Martin Armstrong – and ready yourself, this is a red-letter day in one hitherto unhappy household – sets two competitions. 62A points out that Sir J.C. Bose, the Indian scientist, has shown that vegetables are affected by stimulants, poisons, shocks and other ‘ills and good that man and beast are heir to”. It asks for a lyric (max 18 lines) rebuking the vegetarian for cruelty to vegetables.
There are many commendations, mostly the regulars (Chauve-Souris, Seacape, Issachar, Gertrude Pitt, W. Hodgson Burnet, H.C.M. – and also an M.J.Dickson who is probably the literary scholar who contributed to English Studies in 1931). In the end, Armstrong actually draws lots, and the top prize goes to a new name, Nosnikrap (i.e. Parkinson spelled backwards), while L.V.Upward takes the half-guinea:
62B quotes Pope: ‘For what I have published, I can only hope to be pardoned; for what I have burned, I deserve to be praised’ – in the preface to his Poetical Works
Armstrong wants this statement rendered into epigrammatic verse. While he is judging it, however, it occurs to him that Pope has trapped himself into something of a solecism – ‘he did not mean that he deserved to be praised for the verses he had burned, but because he had burned them, a very different matter’. Always nice to catch the top dogs out. He says he hasn’t penalised anyone who has committed a similar lapse. Five make the winners’ enclosure, and after discarding Guy Innes, Mariamne and John A. Bellchambers – the latter is John Archer Bellchambers (1866-1945), a lawyer’s clerk in 1911 in Islington – he arrives at two winners. Firstly, Ciel. She is joined by, after over 55 attempts, T.E.Casson, who finally gets more than honorary mentions and nods and even rewardless entries being printed. He gets his half-guinea at last!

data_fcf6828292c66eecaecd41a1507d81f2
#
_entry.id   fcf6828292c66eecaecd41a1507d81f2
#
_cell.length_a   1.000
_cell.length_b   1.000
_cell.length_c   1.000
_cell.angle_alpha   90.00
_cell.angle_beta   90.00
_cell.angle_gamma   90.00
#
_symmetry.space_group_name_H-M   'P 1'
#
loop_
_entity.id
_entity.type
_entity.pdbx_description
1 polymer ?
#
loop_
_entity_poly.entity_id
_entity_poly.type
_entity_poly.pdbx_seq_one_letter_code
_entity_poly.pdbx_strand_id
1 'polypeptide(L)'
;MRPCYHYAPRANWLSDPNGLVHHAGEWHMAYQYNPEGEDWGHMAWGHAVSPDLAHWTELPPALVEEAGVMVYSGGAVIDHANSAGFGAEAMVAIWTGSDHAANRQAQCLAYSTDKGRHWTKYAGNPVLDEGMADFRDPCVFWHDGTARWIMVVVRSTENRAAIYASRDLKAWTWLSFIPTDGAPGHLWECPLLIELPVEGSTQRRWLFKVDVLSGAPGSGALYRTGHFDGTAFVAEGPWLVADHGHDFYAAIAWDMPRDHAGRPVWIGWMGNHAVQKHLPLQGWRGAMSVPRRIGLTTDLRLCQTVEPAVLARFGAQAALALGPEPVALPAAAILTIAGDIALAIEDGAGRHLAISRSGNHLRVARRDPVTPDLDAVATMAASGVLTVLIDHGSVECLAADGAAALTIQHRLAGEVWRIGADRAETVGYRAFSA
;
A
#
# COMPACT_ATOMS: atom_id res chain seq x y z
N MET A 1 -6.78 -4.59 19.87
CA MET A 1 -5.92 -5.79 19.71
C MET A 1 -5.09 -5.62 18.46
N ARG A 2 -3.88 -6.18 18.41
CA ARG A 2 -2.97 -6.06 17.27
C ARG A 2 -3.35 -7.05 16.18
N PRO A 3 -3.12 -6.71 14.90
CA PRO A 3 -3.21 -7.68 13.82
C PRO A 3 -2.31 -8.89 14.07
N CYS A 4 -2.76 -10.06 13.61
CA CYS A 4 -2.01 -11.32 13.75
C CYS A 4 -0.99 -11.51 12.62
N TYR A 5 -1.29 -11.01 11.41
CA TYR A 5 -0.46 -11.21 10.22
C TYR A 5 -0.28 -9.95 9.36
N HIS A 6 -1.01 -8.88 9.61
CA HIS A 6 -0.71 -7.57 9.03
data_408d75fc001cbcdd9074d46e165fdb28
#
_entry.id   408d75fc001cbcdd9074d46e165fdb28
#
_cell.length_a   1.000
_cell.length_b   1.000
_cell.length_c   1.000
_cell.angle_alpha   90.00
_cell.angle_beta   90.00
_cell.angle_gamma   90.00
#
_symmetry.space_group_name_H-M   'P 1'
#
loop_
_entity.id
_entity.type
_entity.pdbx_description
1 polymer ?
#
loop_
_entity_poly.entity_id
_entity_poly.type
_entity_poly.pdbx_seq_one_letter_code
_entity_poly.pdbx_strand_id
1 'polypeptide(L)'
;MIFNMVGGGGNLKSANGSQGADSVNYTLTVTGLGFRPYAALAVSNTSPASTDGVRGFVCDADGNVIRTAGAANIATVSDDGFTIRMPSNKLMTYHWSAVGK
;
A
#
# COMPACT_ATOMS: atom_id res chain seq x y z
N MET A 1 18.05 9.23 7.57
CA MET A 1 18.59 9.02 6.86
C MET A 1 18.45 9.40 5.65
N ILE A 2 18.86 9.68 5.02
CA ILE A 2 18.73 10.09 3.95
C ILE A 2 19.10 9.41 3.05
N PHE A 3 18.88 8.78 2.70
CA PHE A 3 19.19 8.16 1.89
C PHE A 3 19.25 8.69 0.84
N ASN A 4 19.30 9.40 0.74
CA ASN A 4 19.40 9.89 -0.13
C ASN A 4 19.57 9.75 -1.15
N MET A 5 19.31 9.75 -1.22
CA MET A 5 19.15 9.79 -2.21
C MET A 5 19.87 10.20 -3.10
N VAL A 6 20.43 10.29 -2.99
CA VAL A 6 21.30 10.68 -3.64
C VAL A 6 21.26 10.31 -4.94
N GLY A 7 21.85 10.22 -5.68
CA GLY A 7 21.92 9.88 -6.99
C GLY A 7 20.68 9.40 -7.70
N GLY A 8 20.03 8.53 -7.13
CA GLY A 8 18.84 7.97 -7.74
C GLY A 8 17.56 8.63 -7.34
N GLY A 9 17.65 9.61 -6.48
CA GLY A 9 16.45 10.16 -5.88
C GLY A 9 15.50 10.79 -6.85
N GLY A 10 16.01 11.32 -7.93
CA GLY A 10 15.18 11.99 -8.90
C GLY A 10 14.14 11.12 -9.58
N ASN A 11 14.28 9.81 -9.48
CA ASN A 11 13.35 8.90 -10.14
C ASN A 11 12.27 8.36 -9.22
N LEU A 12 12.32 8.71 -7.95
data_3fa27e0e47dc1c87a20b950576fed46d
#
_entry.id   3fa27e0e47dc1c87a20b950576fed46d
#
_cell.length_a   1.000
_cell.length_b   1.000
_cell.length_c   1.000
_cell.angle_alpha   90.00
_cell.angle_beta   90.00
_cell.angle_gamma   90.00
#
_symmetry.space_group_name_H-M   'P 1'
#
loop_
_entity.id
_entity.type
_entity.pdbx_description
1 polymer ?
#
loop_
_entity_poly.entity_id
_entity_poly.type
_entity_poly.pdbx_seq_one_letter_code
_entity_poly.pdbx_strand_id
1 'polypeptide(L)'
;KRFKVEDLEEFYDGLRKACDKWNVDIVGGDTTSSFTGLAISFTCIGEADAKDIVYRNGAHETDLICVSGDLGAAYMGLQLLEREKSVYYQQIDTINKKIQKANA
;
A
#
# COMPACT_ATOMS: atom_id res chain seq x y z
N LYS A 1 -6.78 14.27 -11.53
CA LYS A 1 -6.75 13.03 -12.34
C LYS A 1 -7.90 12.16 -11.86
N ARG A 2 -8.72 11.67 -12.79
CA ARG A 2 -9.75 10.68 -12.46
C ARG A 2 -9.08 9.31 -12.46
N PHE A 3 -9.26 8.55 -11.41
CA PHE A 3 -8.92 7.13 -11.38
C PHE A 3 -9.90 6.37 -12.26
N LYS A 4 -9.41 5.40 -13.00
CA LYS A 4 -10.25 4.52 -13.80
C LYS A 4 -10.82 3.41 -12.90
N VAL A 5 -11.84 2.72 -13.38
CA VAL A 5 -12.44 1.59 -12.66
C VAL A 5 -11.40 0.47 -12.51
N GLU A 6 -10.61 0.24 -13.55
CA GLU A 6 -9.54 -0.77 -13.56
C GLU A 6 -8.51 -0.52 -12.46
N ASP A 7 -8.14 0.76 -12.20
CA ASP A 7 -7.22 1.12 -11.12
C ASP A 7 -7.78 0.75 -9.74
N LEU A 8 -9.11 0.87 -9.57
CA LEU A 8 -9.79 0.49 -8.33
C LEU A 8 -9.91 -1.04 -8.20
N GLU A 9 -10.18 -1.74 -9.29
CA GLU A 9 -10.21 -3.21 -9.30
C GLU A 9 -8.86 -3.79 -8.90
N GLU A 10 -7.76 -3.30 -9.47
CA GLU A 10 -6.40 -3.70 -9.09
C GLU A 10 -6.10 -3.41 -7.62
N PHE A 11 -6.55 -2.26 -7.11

Armstrong prints Innes and Bellchambers as well, as the proxime accessits – something being done slightly more frequently now.
T.E. Casson is Thomas Edmund Casson (1883-1960) who was born (and died) in the Ulverston area. He can be found contributing to scholarly literary magazines from 1909 onwards, and in 1914, he had a collection of poems (Masques and Poems) published. He had a further collection of poems published in 1930 (Lord Derwentwater’s fate and other poems), a collection in 1938, simply called Poems, and George Fox, a poem in twelve books in 1947. All four appeared under the name Edmund Casson. Under the name Thomas Edmund Casson, he had published, in 1927, A Century of Roundels, on the centenary of the Oxford-Cambridge cricket match (he seems to have been an Oxford graduate, given the journals in which he is published). However, he does also publish his poems (e.g. in Poetry Review) as T.E.Casson, and he also publishes a book on Thomas of Kendal under this name in 1935. All his books are published in Kendal.